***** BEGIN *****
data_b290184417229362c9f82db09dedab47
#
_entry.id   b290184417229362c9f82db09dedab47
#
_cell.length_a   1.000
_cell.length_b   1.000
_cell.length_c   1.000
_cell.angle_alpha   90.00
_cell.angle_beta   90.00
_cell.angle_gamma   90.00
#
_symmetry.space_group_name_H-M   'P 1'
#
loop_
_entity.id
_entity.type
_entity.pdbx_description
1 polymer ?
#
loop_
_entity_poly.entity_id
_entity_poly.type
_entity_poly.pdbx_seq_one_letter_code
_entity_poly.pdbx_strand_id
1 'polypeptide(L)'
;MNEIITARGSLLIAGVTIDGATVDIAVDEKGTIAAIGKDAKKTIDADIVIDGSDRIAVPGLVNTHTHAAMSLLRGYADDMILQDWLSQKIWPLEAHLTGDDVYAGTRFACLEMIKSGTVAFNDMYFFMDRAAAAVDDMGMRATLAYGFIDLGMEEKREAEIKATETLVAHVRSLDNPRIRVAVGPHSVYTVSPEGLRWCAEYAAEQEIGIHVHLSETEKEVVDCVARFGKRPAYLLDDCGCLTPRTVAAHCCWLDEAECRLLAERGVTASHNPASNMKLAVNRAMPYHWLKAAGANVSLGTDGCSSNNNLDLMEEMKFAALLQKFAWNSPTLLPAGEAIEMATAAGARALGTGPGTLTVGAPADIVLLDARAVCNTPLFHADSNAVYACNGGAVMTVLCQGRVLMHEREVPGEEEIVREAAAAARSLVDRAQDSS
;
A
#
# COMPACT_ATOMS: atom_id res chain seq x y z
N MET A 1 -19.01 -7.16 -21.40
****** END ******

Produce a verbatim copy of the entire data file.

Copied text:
data_b290184417229362c9f82db09dedab47
#
_entry.id   b290184417229362c9f82db09dedab47
#
_cell.length_a   1.000
_cell.length_b   1.000
_cell.length_c   1.000
_cell.angle_alpha   90.00
_cell.angle_beta   90.00
_cell.angle_gamma   90.00
#
_symmetry.space_group_name_H-M   'P 1'
#
loop_
_entity.id
_entity.type
_entity.pdbx_description
1 polymer ?
#
loop_
_entity_poly.entity_id
_entity_poly.type
_entity_poly.pdbx_seq_one_letter_code
_entity_poly.pdbx_strand_id
1 'polypeptide(L)'
;MNEIITARGSLLIAGVTIDGATVDIAVDEKGTIAAIGKDAKKTIDADIVIDGSDRIAVPGLVNTHTHAAMSLLRGYADDMILQDWLSQKIWPLEAHLTGDDVYAGTRFACLEMIKSGTVAFNDMYFFMDRAAAAVDDMGMRATLAYGFIDLGMEEKREAEIKATETLVAHVRSLDNPRIRVAVGPHSVYTVSPEGLRWCAEYAAEQEIGIHVHLSETEKEVVDCVARFGKRPAYLLDDCGCLTPRTVAAHCCWLDEAECRLLAERGVTASHNPASNMKLAVNRAMPYHWLKAAGANVSLGTDGCSSNNNLDLMEEMKFAALLQKFAWNSPTLLPAGEAIEMATAAGARALGTGPGTLTVGAPADIVLLDARAVCNTPLFHADSNAVYACNGGAVMTVLCQGRVLMHEREVPGEEEIVREAAAAARSLVDRAQDSS
;
A
#
# COMPACT_ATOMS: atom_id res chain seq x y z
N MET A 1 -19.01 -7.16 -21.40